Charlie Davis, right, was recognized for 50 years in Rotary at the Jan. 18 evening meeting of Rotary of Grosse Pointe at The War Memorial. Past President Roger Hull, left, who led the meeting in President Ted Everingham's absence, congratulates Charlie on his half-century of service to Rotary. (Photo by George R. McMullen Jr.)
At the Jan. 11 meeting at The War Memorial, President Ted Everingham led a very informative Grosse Pointe Rotary meeting. The keynote speaker was Odis Bellinger, Director and Founder of  "Building Better Men." Their goal, best said by their mission statement, “is to empower young men with the skills needed to become leaders in their community”. For additional information on "Building better Men simply click on the attached link ....
Ashish Sarkar, Past President of the Ann Arbor Rotary Club, was the guest speaker at the Wednesday, Jan. 4, evening meeting of Rotary of Grosse Pointe. His topic was the upcoming Rotary World Peace Conference.

The Conference takes place from March 31st to April 1st at the University of Michigan’s Ann Arbor campus. It is hosted by the Michigan, northern Indiana, northwest Ohio and southern Ontario based Rotary clubs.

Over the two days there will be plenary meetings with breakout sessions on the following themes: (1) Peace and Conflict Resolution; (2) Poverty, Hunger and Health; (3) Role of Faith Based Organizations in Peacemaking; (4) Role of Media in Peacemaking; (5) Preserving Basic Human Rights; (6) Violence Prevention; and (7) Role of Youth in Peacemaking and Conflict Resolution -- Taking Action. The panels will primarily consist of academics, religious leaders, and medical professionals from the local area and around the world.

The goal of this gathering is to empower community leaders, Rotarians, youth, and others to promote and practice peace in their own communities and beyond. Mr. Sarkar’s role is to help raise funds by asking local Rotarians to provide contacts as potential sponsors and to attend the event.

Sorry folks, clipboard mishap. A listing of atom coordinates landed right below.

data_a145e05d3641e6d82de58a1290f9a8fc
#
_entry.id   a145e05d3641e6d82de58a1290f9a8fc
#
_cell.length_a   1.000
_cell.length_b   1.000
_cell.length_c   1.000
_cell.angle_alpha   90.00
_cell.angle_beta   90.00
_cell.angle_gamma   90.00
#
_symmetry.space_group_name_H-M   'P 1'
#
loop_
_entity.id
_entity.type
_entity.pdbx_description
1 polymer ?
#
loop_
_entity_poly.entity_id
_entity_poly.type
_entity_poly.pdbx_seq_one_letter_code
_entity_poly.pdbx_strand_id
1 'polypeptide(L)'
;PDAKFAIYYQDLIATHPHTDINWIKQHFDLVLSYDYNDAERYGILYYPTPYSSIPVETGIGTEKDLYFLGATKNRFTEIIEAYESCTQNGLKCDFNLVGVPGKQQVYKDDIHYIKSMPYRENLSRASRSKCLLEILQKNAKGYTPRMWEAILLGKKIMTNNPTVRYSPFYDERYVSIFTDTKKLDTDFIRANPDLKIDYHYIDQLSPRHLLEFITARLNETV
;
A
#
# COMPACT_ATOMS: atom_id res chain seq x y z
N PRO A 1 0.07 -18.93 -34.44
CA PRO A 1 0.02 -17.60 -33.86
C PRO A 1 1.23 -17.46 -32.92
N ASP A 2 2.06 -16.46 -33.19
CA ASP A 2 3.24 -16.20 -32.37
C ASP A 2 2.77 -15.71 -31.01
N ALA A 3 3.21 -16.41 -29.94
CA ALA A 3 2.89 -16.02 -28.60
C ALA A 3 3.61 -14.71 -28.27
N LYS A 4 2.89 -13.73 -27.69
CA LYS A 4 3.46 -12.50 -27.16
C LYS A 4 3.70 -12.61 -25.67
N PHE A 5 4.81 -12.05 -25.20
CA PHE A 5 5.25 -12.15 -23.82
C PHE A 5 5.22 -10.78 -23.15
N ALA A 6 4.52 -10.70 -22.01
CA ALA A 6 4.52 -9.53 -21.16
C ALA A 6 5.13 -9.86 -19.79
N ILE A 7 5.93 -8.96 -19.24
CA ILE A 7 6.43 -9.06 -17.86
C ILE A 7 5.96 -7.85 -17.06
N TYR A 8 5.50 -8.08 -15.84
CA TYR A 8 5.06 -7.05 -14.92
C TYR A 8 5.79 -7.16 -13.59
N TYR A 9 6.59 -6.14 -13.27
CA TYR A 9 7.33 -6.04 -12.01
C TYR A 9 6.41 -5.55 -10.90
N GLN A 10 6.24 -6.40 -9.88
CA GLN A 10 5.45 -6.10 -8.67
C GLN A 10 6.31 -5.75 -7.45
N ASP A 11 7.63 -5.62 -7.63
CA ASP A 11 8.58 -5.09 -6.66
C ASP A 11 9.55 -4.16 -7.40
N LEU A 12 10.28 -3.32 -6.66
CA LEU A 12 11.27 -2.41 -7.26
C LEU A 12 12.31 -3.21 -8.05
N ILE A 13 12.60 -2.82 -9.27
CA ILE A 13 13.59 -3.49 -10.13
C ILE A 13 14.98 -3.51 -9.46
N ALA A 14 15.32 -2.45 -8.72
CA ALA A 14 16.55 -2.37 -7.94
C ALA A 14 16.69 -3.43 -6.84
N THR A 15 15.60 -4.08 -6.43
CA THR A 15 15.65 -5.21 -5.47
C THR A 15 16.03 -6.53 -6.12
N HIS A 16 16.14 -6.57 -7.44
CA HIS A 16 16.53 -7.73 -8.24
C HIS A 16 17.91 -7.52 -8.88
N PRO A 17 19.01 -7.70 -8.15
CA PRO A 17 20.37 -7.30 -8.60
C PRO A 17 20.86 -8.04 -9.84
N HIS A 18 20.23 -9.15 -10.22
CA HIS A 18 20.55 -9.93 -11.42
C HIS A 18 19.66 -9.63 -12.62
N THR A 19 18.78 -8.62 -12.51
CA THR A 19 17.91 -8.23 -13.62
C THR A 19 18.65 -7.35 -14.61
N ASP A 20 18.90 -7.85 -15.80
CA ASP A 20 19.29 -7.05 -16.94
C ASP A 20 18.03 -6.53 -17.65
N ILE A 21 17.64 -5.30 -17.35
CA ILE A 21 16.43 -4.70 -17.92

Attendance is not limited to Rotarians. To learn more, go to

Jeff Jay, center, founder of Love First: Intervention and Recovery Services, was the guest speaker at the Sept. 14 meeting of Rotary of Grosse Pointe. He and fellow guest Steve Anderson, right, was welcomed by President Ted Everingham, left.

Jeff grew up in Grosse Pointe and was an alter boy, president of his class and merit scholar. By age 26, he was an alcoholic and drug addict, living in a park in California.  His recovery began when his family held an intervention and got him into treatment.  

Although many think addiction is a will power issue, it is actually a medical problem requiring treatment.  When one develops a chemical dependency, the drugs he/she takes (alcohol or other), react differently in their system.  It becomes perceived as a need, not a choice.

Jeff believes it is up to all of us to intervene when there is an addiction issue.  Loving intervention requires paying attention to the details, following through in the recovery process, and accountability (changing one’s own environment to assist in the recovery).    

Jeff, and his wife Debra, have a book on the subject titled Love First, A Family’s Guide to Intervention.
(Photo by George R. McMullen Jr.)

At the Sept. 14 meeting of Grosse Pointe Rotary, Mike Carmody (not shown) inducted Maria Kokas, left, who was sponsored by Peter Stroh, right.  Maria is the Director of Learning Systems and Resources for the Henry Ford Health System and resides in Grosse Pointe Park.  (Photo by George R. McMullen Jr.)

The Hon. Frank Szymanski, 3rd Circuit Court, Juvenile Division, was the guest speaker at the Sept. 7 meeting of Grosse Pointe Rotary. Judge Szymanski believes that the single biggest problem facing our community is kids not being in school. He believes this to be the driving force behind many other problems, including crime, homelessness, and poverty.